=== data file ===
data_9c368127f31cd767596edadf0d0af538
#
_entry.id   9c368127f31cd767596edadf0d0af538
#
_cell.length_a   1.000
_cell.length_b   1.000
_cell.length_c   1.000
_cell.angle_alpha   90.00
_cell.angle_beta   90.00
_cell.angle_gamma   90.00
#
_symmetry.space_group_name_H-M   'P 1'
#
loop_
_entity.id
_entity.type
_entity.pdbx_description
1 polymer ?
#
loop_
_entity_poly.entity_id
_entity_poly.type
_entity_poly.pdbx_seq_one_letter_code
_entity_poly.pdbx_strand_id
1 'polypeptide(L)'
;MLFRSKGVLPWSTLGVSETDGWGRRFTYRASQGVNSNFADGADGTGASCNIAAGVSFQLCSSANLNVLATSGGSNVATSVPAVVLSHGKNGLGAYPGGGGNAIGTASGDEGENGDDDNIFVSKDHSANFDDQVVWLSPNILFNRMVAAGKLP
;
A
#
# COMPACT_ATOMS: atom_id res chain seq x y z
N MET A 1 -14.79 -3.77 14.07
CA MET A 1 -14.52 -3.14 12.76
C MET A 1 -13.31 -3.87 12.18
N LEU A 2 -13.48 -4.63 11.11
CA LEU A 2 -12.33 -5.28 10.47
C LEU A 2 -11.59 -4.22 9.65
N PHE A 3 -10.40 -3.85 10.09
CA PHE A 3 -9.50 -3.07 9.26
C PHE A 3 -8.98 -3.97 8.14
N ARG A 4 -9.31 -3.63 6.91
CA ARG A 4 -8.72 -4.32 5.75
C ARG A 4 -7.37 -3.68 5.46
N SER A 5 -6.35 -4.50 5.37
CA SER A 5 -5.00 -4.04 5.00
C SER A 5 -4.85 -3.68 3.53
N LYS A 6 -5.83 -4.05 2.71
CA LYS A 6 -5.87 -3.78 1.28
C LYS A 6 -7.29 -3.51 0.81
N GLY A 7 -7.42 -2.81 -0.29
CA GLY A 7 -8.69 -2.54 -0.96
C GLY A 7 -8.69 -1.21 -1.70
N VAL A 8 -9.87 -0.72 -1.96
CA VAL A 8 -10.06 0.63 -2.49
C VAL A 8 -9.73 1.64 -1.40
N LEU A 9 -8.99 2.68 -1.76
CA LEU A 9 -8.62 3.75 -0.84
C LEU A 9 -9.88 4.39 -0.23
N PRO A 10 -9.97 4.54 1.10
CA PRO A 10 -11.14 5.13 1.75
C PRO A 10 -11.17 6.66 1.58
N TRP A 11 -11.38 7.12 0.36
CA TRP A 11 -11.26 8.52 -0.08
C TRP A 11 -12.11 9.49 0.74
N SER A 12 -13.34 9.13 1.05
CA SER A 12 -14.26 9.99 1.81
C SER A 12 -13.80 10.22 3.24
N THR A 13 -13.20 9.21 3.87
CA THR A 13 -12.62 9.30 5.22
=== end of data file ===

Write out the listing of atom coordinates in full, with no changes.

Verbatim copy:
data_9c368127f31cd767596edadf0d0af538
#
_entry.id   9c368127f31cd767596edadf0d0af538
#
_cell.length_a   1.000
_cell.length_b   1.000
_cell.length_c   1.000
_cell.angle_alpha   90.00
_cell.angle_beta   90.00
_cell.angle_gamma   90.00
#
_symmetry.space_group_name_H-M   'P 1'
#
loop_
_entity.id
_entity.type
_entity.pdbx_description
1 polymer ?
#
loop_
_entity_poly.entity_id
_entity_poly.type
_entity_poly.pdbx_seq_one_letter_code
_entity_poly.pdbx_strand_id
1 'polypeptide(L)'
;MLFRSKGVLPWSTLGVSETDGWGRRFTYRASQGVNSNFADGADGTGASCNIAAGVSFQLCSSANLNVLATSGGSNVATSVPAVVLSHGKNGLGAYPGGGGNAIGTASGDEGENGDDDNIFVSKDHSANFDDQVVWLSPNILFNRMVAAGKLP
;
A
#
# COMPACT_ATOMS: atom_id res chain seq x y z
N MET A 1 -14.79 -3.77 14.07
CA MET A 1 -14.52 -3.14 12.76
C MET A 1 -13.31 -3.87 12.18
N LEU A 2 -13.48 -4.63 11.11
CA LEU A 2 -12.33 -5.28 10.47
C LEU A 2 -11.59 -4.22 9.65
N PHE A 3 -10.40 -3.85 10.09
CA PHE A 3 -9.50 -3.07 9.26
C PHE A 3 -8.98 -3.97 8.14
N ARG A 4 -9.31 -3.63 6.91
CA ARG A 4 -8.72 -4.32 5.75
C ARG A 4 -7.37 -3.68 5.46
N SER A 5 -6.35 -4.50 5.37
CA SER A 5 -5.00 -4.04 5.00
C SER A 5 -4.85 -3.68 3.53
N LYS A 6 -5.83 -4.05 2.71
CA LYS A 6 -5.87 -3.78 1.28
C LYS A 6 -7.29 -3.51 0.81
N GLY A 7 -7.42 -2.81 -0.29
CA GLY A 7 -8.69 -2.54 -0.96
C GLY A 7 -8.69 -1.21 -1.70
N VAL A 8 -9.87 -0.72 -1.96
CA VAL A 8 -10.06 0.63 -2.49
C VAL A 8 -9.73 1.64 -1.40
N LEU A 9 -8.99 2.68 -1.76
CA LEU A 9 -8.62 3.75 -0.84
C LEU A 9 -9.88 4.39 -0.23
N PRO A 10 -9.97 4.54 1.10
CA PRO A 10 -11.14 5.13 1.75
C PRO A 10 -11.17 6.66 1.58
N TRP A 11 -11.38 7.12 0.36
CA TRP A 11 -11.26 8.52 -0.08
C TRP A 11 -12.11 9.49 0.74
N SER A 12 -13.34 9.13 1.05
CA SER A 12 -14.26 9.99 1.81
C SER A 12 -13.80 10.22 3.24
N THR A 13 -13.20 9.21 3.87
CA THR A 13 -12.62 9.30 5.22